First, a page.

Let $\varphi : G \to \text{GL}(m, \mathbb{C})$ be an irreducible representation. Its degree, or equivalently the degree of its (linear) character, is by definition $m$.

I was wondering whether the following is true: if $m$ is any (non-zero) integer, does there exist a finite group $G$ and an irreducible representations $\varphi: G \to \text{GL}(m, \mathbb{C})$? In other words, can every integer occur as the degree of an irreducible representation?

If the answer is yes, is there also a set of groups and representations $\{G_i, \varphi_i\}_{i\in\mathbb{N}}$ known for which $\varphi_i$ has degree $i$?

References to source material are very welcome.


2 Answers 2


Yes, for instance the symmetric group $S_{n+1}$ has an irreducible representation of degree $n$. Precisely, take the canonical permutation representation $V$ of $S_{n+1}$; it has degree $n+1$, and we can write $V=V'\oplus L$ where $L$ is a copy of the trivial representation and $V'$ is irreducible, and of degree $n$. It is called the standard representation of $S_{n+1}$.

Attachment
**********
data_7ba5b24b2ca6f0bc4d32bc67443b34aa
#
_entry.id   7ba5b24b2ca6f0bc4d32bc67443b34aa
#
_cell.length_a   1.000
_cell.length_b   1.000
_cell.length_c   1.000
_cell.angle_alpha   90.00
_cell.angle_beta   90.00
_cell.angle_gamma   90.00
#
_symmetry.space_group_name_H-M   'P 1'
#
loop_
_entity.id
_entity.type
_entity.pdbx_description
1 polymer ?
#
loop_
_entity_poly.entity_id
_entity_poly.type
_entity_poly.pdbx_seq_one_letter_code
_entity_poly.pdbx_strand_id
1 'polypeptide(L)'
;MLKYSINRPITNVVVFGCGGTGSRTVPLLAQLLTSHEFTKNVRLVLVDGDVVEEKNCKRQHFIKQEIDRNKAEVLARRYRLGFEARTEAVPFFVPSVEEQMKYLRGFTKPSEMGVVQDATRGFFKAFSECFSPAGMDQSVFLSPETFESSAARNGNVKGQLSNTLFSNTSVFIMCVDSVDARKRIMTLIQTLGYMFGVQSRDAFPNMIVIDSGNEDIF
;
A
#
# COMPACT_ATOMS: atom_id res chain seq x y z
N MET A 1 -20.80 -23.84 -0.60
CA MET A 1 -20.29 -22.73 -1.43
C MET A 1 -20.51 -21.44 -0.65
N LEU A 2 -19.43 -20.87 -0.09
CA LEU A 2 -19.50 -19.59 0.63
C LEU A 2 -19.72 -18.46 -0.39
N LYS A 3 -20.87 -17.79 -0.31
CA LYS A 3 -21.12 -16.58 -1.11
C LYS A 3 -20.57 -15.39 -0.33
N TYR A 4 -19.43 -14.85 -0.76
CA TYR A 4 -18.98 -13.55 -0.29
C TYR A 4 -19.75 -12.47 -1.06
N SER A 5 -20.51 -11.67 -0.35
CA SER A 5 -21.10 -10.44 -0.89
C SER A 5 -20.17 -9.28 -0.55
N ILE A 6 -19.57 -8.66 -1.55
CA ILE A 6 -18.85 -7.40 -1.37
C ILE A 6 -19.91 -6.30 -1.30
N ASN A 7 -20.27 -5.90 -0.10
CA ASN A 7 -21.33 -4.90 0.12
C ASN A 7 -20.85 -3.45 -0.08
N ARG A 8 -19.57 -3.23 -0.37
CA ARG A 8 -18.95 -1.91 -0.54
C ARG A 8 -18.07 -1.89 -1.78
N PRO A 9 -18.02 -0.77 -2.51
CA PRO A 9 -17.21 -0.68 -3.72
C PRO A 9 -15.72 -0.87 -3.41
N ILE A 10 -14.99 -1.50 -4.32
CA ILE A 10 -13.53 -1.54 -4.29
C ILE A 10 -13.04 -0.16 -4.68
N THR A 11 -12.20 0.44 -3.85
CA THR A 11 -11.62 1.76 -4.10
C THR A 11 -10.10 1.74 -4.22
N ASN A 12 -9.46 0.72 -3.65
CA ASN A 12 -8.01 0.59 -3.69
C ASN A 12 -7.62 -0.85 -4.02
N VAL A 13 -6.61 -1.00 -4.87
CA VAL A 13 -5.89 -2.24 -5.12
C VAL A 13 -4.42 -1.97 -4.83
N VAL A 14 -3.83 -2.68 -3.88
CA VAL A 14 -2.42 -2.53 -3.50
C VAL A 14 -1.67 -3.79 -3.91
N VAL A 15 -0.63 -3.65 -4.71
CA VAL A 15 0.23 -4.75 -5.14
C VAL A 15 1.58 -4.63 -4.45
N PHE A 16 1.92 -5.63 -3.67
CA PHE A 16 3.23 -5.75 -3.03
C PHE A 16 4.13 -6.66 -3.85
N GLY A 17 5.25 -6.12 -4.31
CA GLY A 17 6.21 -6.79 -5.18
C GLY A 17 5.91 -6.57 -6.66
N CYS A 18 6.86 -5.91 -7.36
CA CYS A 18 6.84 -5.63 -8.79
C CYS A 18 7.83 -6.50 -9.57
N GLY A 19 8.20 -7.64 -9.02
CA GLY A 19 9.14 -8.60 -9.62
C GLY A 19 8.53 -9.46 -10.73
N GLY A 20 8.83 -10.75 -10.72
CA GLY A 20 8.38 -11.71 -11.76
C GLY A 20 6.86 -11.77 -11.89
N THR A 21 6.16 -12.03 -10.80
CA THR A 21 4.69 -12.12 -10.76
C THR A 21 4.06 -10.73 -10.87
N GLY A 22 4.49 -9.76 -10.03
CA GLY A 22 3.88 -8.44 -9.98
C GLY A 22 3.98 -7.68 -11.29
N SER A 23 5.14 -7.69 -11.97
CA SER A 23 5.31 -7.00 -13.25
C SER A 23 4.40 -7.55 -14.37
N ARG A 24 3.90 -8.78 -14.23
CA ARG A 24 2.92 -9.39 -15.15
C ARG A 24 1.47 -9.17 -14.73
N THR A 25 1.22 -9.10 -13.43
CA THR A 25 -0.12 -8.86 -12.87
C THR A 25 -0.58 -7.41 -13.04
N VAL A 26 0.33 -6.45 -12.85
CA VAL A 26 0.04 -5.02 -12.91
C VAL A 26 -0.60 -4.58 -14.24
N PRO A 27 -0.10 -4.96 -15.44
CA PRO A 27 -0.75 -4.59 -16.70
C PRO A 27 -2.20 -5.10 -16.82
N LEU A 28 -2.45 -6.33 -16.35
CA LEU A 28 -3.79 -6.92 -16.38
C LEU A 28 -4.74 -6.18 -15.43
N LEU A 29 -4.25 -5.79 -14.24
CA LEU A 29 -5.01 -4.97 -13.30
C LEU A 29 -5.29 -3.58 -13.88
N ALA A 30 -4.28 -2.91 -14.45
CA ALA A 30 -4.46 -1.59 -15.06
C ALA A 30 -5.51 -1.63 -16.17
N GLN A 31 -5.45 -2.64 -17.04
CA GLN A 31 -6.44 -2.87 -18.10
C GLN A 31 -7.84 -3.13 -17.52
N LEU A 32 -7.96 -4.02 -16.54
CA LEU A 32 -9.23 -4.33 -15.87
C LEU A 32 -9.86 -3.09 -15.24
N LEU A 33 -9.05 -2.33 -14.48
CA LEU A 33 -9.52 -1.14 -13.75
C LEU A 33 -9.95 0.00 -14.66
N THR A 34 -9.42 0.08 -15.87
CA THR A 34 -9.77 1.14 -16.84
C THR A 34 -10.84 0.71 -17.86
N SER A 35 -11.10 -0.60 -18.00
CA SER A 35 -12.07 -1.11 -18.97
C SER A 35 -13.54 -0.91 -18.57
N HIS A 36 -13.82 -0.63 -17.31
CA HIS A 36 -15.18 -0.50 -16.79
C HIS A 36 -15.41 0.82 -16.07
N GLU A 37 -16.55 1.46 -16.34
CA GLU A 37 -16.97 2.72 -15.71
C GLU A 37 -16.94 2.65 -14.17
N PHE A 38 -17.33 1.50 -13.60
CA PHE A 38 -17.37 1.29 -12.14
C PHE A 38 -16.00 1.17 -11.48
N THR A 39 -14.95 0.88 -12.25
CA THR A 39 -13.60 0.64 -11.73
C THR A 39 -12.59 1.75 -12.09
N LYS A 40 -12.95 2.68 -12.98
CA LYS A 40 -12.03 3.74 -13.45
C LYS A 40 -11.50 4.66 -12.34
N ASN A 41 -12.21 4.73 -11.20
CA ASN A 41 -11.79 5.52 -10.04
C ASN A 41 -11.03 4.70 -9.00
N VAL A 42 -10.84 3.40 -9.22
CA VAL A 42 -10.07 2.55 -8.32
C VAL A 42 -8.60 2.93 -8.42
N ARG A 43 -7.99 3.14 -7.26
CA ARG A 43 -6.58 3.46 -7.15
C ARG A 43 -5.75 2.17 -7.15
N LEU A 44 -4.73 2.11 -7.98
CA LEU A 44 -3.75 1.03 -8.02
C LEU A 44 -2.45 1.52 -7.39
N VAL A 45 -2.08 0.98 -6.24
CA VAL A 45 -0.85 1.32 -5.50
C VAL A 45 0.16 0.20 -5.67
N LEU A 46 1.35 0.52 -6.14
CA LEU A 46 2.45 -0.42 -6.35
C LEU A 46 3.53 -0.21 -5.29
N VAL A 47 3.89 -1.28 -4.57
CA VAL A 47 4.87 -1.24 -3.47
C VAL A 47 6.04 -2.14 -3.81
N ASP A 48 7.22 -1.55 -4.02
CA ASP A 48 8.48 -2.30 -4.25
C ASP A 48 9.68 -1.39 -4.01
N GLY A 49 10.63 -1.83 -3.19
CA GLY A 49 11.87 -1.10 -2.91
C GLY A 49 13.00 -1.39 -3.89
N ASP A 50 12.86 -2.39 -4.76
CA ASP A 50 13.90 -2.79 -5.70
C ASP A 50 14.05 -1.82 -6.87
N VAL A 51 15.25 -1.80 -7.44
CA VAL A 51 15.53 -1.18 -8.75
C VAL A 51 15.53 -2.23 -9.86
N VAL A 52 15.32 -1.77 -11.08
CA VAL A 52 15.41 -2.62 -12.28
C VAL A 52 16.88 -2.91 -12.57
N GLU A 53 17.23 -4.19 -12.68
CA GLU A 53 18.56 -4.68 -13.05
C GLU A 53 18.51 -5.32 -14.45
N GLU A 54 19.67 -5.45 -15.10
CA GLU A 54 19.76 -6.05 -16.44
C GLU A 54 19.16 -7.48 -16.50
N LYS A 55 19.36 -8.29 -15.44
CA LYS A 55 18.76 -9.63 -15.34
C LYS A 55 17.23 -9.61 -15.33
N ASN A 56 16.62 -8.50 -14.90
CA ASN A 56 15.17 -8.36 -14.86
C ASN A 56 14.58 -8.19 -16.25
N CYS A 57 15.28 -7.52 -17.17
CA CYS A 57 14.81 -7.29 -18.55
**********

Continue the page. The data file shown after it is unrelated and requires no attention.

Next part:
Let $G_p$ represent an extraspecial $p$-group of order $p^3,$ $p$ prime. There are two non-isomorphic types of such groups, but that does not matter: the character degrees (over $\mathbb{C}$) are the same: $G_p$ has $p^2$ linear characters and $p-1$ irreducible characters of degree $p$. That last fact is of use, for if $m=p_1^{r_1} \cdot p_2^{r_2} \cdots p_k^{r_k}$ is the decomposition in primes, and for a group $G$, $G^{(i)}$ denotes the direct product of $i$ copies of $G$, and $A$ is an arbitrary finite abelian group, then the group $$G_{p_1}^{(r_1)} \times G_{p_2}^{(r_2)} \cdots \times G_{p_k}^{(r_k)} \times A$$ has an irreducible character of degree $m$. In fact, it has $\Pi_{i=1}^k (p_i-1)^{r_i}$ irreducible characters of degree $m$. The order of this group is $m^3 \cdot |A|$.

Note If $m$, and for linear characters $1$, are the only occurring irreducible characters degrees of $G$, then it can be shown that at least one of the following occurs:

(a) $G$ has an abelian normal subgroup of index $m$
(b) $m=p^e$, $p$ prime and $G$ is the direct product of a $p$-group and an abelian group.

For details see I.M. Isaacs, Character Theory of Finite Groups, Theorem (12.5) ff.


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